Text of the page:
Our Rationale for Teaching and Assessment of Kinaesthesia/Movement

At St Luke's, we believe a kinaesthetic approach to learning encourages our pupils to achieve an increased potential to “Thrive in Life” and be happy. It gives our pupils the opportunity to progress physically, emotionally, socially and creatively as independently as possible.

"Great ideas originate in the muscles" – Thomas Edison
Kinesthetic approaches to learning are about ‘doing’ as most of our pupils who physically engage in learning retain knowledge better than other forms of learning.

Many of our pupils have challenges with basic coordination, balance, left and right orientation, spatial and body awareness, fine motor skills and regulation of our sensory rich environment which impacts on their emotional regulation and there their daily lives.

Kinaesthesia StAPPS

St Luke's Assessing Pupil Progress System (StAPPS) for Kinesthesia was created in order to respond to the needs or our pupils, therefore ensuring movement, development of fine and gross motor skills and emotional regulation skills were tracked and assessed to ensure our pupils made progress.


Aims and purposes teaching Kinaesthesia

• To use their body to learn new skills
• To develop the ability to smoothly perform actions using both sides of the body simultaneously (bilateral integration)
• To give pupils the space and freedom to use large muscles, through activities such as running, climbing and swinging on playground equipment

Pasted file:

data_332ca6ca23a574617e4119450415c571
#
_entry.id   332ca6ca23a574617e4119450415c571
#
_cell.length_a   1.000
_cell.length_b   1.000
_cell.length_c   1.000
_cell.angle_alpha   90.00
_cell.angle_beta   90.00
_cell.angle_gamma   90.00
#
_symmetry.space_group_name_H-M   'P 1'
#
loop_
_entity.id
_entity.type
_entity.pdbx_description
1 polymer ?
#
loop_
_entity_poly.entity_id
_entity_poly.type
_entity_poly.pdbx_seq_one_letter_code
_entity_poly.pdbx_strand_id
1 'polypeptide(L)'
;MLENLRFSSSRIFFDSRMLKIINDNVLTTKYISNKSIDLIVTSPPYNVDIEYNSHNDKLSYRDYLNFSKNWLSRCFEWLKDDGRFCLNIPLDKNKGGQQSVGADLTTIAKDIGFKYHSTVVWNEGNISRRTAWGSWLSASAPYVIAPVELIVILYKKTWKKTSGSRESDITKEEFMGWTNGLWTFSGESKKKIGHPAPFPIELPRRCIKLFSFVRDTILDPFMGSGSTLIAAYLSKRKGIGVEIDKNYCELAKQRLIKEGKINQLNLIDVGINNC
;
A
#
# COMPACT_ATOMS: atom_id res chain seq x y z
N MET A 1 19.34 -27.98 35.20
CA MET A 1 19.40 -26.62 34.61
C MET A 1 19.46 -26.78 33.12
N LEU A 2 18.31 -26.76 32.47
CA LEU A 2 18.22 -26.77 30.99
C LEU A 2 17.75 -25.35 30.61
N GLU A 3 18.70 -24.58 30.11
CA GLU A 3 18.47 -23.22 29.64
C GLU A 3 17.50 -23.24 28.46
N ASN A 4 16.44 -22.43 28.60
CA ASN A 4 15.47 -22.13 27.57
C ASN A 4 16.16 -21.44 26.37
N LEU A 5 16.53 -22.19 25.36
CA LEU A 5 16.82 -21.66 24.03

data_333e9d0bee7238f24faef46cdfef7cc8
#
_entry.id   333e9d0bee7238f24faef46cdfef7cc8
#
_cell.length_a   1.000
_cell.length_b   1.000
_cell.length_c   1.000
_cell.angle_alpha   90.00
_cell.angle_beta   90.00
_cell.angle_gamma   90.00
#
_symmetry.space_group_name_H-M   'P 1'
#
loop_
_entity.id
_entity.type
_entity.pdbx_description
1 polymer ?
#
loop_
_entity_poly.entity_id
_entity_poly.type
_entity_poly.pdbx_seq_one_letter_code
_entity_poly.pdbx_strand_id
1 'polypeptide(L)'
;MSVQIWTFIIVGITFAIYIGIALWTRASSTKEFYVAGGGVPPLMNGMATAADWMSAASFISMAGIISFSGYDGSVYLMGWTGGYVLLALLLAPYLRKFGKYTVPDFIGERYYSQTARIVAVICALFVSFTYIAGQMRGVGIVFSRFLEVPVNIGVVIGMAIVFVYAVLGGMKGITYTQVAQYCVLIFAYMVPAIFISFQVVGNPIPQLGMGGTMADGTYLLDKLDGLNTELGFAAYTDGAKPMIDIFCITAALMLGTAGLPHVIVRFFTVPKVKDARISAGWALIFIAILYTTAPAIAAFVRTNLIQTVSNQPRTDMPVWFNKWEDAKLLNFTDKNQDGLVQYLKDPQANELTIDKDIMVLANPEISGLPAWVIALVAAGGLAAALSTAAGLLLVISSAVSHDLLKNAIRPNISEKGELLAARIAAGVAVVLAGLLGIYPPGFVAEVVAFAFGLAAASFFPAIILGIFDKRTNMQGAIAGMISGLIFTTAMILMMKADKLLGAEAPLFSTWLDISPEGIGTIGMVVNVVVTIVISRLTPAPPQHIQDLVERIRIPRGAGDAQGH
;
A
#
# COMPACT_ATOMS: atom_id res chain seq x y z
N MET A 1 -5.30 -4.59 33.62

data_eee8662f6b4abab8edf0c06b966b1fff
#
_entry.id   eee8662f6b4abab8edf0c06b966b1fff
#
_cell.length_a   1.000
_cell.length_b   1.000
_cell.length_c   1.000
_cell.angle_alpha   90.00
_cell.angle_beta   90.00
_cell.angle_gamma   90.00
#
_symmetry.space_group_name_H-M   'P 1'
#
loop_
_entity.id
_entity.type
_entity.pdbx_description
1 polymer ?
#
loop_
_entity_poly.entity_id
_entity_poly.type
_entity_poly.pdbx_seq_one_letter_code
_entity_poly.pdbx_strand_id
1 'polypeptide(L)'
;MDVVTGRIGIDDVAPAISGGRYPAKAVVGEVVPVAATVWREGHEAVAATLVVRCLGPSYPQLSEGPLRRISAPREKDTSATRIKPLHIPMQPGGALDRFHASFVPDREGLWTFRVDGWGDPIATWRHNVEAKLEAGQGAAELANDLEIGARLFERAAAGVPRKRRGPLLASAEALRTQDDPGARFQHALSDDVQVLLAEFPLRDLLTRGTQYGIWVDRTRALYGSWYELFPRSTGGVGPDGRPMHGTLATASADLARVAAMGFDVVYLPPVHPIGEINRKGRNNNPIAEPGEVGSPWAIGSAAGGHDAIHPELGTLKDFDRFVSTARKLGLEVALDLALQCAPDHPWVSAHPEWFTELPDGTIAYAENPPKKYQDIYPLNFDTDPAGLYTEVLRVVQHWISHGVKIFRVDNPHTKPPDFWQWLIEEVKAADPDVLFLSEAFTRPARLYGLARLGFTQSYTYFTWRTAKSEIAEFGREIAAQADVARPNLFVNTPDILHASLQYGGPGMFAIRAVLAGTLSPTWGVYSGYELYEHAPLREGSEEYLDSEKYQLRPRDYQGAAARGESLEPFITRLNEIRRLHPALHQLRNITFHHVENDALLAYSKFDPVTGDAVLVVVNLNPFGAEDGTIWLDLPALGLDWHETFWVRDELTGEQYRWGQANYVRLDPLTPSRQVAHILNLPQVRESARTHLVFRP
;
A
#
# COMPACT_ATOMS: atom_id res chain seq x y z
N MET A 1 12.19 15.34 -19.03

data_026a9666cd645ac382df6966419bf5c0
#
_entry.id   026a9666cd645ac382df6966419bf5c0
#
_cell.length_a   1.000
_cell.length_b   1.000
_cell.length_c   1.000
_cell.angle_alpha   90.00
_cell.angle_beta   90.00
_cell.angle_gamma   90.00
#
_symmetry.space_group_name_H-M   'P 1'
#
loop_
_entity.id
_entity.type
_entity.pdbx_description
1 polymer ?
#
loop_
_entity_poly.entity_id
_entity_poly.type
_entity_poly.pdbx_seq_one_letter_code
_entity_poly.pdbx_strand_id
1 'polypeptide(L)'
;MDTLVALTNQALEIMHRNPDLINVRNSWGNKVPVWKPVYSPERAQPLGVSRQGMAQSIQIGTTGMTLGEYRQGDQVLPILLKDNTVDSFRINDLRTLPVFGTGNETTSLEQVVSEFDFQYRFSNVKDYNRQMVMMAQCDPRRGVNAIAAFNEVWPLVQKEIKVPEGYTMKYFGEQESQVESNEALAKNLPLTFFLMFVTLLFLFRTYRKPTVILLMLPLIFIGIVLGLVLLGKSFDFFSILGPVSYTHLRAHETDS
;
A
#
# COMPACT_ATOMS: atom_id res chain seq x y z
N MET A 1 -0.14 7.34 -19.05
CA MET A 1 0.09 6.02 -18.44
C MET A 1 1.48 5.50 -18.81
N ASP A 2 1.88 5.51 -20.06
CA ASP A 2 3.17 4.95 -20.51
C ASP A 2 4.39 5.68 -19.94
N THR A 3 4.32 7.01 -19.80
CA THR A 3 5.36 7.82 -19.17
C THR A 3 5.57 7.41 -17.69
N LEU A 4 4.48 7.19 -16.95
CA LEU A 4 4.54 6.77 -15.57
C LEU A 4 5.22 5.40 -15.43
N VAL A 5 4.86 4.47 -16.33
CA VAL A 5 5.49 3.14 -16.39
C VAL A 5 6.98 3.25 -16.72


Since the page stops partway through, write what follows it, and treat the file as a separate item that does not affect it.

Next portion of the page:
• To develop fine and gross motor skills to foster independence and responsibility for themselves
• To use occupational therapy as a tool to help pupils fulfill their full potential in living independent lives
• To develop an awareness of their sensory rich environment
• To use their senses to make sense of the world around them
• To develop strategies to self regulate when their arousal levels are resulting in distress for themselves and others
• To celebrate every little bit of progress our pupils make

Although the Headteacher has overall responsibility for subjects and the curriculum, the role of the Sensory and Kinaesthesia leader supports the aims of the school;
• To inform school staff and parents if the importance of sensory issues in education, and wellbeing of pupils
• To advise staff in supporting pupils who face challenges in the development of their fine and gross motor skills
• To monitor the use of the rationale and review, as necessary
• To support staff in creating kinaesthetic lesson opportunities
• To monitor progress through CAPPS data
• Arrange support and advise through outside agencies, such as Occupational Therapy
• Share professional knowledge through peer lesson observation
• Support staff and inform them of courses and developments in the areas of sensory integration, fine and gross motor skills and emotional regulation
• Share and encourage the celebration of kinaesthetic learning through displays and photographs of pupils progress and development
• To ensure the development of fine and gross motor skills are transpire in all other curriculum subjects
• Order resources and source innovative tools to aid learning
• Provide information for the school development plan
• Liaise with other coordinators when necessary